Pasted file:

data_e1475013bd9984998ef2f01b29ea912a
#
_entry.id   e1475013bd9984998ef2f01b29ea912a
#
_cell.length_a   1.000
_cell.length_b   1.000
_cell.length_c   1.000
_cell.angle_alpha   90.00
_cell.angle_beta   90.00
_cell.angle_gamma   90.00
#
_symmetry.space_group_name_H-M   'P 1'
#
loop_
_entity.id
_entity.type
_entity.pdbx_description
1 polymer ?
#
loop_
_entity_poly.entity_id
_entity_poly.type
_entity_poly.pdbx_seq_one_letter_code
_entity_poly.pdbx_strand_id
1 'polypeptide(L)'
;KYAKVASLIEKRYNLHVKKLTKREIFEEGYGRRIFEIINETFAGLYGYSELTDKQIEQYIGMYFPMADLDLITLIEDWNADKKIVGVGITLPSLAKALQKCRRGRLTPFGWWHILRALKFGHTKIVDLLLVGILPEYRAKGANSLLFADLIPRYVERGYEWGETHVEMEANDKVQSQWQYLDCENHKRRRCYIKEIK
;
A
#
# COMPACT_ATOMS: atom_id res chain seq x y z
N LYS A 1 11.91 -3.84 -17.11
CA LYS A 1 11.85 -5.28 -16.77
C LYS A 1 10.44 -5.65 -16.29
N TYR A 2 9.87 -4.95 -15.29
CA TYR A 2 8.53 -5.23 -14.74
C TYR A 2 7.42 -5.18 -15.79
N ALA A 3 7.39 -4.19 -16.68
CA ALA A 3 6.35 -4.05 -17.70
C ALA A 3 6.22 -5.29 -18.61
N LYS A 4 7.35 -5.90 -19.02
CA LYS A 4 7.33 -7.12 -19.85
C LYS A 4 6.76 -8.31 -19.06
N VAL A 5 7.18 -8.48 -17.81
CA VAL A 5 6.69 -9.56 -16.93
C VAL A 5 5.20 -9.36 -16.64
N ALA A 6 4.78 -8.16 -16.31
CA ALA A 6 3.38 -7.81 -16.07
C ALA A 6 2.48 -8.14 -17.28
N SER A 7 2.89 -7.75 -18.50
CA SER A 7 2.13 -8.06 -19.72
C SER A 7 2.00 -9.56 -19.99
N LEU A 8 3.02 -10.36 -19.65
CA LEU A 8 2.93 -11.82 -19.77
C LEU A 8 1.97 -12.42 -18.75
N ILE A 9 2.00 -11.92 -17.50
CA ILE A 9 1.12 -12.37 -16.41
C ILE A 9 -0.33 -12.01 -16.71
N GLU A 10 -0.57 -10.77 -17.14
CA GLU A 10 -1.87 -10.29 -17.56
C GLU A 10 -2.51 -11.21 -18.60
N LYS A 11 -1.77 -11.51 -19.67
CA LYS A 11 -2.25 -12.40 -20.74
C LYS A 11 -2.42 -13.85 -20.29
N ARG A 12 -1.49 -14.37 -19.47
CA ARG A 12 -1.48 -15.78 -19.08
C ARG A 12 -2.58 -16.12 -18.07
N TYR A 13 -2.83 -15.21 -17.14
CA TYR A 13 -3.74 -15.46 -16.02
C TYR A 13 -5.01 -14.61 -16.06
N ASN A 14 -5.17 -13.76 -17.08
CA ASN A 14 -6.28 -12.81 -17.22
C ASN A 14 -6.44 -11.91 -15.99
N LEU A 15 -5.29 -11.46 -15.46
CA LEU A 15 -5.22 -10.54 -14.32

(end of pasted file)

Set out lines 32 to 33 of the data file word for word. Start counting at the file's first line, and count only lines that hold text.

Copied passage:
CA LYS A 1 11.85 -5.28 -16.77
C LYS A 1 10.44 -5.65 -16.29